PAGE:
Normalising neurosis

Perhaps more groundbreakingly, Aisling has normalised the psychological characteristic of neuroticism for the modern era. There is no other word for it – she is neurotic; a touch obsessive, meticulous in her planning and execution of almost everything, prone to stress and being judgmental of others. To refer to a woman as “neurotic” has become unfashionable at best, and sexist at worst, but it is the right word for Aisling, and it isn’t a pejorative.

Aisling’s neuroticism arises from her deep conscientiousness and investment in those she loves, and is considered fondly by her reader. She is presented to us as a tender, well-rounded, functional person who is a benevolent influence on people around her. She is caring, independent and robust. She is the sort of person who can function as an individual and can also prioritise others when the situation calls for it. She is a modern Irish woman, and the book presents Aisling’s neuroticism as a realistic element of her character that both benefits and stymies her depending on the context.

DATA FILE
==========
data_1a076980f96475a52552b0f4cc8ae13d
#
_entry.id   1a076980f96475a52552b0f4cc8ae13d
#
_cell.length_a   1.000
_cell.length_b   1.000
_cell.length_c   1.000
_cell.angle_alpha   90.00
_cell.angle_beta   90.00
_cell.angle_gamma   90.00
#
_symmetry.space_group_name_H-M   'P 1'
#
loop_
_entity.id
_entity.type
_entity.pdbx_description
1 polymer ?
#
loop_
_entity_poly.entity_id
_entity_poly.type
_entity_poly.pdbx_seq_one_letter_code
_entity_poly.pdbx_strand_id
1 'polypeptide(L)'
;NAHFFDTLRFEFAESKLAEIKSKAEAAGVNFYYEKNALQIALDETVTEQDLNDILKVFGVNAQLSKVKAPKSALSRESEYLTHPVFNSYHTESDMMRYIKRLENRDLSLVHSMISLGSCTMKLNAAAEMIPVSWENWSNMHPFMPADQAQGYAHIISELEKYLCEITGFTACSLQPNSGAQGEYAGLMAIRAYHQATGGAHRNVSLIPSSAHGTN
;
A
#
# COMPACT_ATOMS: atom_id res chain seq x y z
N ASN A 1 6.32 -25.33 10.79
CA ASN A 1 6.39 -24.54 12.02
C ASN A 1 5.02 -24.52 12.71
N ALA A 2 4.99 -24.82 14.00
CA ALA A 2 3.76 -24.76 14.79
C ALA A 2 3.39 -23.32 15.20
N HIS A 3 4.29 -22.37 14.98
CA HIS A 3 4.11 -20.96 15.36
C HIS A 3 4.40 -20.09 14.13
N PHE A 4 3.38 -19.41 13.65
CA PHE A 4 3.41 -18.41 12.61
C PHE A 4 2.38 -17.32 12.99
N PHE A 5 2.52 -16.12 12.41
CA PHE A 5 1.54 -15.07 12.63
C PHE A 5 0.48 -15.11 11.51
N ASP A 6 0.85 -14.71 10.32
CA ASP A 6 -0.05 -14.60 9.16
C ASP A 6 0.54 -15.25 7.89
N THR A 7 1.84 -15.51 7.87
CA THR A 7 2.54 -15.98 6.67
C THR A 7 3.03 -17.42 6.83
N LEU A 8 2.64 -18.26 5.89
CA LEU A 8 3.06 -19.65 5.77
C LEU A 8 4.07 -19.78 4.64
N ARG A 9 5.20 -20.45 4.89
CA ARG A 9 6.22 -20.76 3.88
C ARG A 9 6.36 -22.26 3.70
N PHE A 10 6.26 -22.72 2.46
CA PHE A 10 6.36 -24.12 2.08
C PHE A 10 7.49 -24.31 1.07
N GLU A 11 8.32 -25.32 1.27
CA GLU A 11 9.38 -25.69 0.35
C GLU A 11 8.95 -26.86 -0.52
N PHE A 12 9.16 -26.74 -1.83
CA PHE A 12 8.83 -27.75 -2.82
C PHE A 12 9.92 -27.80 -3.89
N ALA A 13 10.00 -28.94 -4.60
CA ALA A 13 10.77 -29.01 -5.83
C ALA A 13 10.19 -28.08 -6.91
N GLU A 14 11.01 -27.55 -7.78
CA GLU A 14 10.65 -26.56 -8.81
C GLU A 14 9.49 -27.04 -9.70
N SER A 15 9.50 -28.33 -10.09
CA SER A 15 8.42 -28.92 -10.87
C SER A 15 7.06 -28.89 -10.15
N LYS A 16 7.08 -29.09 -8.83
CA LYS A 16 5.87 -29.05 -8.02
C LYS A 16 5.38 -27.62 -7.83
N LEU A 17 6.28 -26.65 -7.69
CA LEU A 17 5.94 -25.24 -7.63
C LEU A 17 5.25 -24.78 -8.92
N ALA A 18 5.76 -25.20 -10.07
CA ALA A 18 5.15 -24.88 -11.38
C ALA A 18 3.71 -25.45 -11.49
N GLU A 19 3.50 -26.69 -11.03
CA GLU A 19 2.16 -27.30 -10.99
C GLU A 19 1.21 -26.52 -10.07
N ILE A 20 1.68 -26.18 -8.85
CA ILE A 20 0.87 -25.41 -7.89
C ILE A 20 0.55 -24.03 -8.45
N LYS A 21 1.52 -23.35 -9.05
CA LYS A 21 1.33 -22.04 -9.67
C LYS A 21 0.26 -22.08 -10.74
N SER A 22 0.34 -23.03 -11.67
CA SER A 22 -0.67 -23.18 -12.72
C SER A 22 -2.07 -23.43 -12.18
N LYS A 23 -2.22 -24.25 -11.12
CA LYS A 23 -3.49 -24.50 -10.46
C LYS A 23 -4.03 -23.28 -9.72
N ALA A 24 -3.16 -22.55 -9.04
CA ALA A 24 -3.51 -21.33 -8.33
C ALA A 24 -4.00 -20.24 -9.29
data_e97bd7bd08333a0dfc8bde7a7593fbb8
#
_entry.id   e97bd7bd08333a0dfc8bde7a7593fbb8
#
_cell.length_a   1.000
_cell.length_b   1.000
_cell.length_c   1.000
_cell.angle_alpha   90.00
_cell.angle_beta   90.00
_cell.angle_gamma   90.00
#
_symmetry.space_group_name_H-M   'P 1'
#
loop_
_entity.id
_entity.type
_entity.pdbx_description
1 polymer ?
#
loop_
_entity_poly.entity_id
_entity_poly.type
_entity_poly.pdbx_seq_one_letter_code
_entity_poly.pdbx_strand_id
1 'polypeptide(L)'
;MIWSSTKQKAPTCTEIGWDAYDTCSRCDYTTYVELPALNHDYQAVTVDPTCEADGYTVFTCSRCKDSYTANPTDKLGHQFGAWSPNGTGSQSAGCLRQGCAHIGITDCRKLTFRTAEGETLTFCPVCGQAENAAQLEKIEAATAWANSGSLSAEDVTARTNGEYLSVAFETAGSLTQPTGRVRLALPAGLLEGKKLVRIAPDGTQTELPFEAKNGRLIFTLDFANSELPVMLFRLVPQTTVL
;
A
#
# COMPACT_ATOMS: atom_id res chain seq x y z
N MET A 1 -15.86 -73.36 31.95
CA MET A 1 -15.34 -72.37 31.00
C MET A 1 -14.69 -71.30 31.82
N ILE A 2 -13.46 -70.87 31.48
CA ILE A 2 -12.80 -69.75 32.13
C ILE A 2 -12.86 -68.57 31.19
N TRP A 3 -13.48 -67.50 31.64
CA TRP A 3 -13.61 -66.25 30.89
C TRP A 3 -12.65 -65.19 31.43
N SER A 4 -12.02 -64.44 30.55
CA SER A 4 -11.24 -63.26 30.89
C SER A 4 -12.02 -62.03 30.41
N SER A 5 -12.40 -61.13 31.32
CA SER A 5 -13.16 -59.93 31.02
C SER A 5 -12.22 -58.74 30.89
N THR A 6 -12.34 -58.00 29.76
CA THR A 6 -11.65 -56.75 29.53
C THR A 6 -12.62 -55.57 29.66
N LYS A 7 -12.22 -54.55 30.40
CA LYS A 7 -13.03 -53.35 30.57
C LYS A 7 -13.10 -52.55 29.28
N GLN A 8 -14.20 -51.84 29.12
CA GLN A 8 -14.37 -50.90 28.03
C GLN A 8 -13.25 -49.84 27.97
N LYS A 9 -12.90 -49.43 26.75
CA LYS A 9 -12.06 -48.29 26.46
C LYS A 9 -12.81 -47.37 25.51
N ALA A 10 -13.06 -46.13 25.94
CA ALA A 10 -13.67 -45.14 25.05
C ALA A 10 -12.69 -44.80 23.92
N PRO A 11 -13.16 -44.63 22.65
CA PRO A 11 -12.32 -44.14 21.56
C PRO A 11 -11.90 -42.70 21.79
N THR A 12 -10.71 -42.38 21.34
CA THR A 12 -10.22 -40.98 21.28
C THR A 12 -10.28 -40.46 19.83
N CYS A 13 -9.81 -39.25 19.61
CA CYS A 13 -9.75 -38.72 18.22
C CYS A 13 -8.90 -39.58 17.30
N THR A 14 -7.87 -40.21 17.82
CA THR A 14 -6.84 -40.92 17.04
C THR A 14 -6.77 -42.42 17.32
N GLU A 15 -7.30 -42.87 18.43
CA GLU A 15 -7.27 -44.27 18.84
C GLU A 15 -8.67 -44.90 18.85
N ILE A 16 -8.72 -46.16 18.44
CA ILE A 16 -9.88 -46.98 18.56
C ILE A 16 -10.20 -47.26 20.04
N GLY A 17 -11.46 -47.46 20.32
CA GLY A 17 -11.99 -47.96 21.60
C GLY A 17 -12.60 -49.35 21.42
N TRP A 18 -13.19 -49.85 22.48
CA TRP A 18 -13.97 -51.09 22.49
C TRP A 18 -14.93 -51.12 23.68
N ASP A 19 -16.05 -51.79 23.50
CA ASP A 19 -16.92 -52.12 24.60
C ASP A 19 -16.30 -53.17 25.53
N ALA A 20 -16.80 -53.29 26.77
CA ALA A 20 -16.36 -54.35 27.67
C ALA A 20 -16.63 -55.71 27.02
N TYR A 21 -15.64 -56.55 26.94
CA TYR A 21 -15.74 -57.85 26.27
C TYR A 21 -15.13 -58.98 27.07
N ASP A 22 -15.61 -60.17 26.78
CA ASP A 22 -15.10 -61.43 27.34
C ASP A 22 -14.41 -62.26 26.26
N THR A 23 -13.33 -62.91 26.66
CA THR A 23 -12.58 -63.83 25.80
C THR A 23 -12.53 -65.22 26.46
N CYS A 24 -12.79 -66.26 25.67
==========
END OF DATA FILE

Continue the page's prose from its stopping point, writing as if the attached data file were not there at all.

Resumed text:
You know why I like Aisling? Because she’s a heroine for the fussy people like me

For Aisling fans, this new book cannot come quickly enough and the blurb for The Importance of Being Aisling gives us no reason to fear disappointment: “Aisling is 29 and she’s still a complete Aisling. After a tough year, things between herself and John are back on track, and life with Sadhbh and Elaine in their notiony Dublin apartment is more craic than ever. But when a shock change means moving Down Home might be her only option, Aisling is thrown. Can she give up the sophistication of brunch and unlimited Pinot Greej? Will she and Mammy kill each other living back under the same roof? And where does that leave her and John?”

One of my brunch companions, who has been quiet all along, suddenly says (through a mouthful of some fluorescent cocktail Aisling would consider absolute peak notions) – “You know why I like Aisling? Because she’s a heroine for the fussy people like me; the planners, the doers, the people who get made fun of because they always bring a jacket. She makes me feel that I’m grand the way I am, and that I don’t need to be more like anyone else. She makes it a source of pride to be an Aisling.”

  • The Importance of Being Aisling is out on September 20th published by Gill Books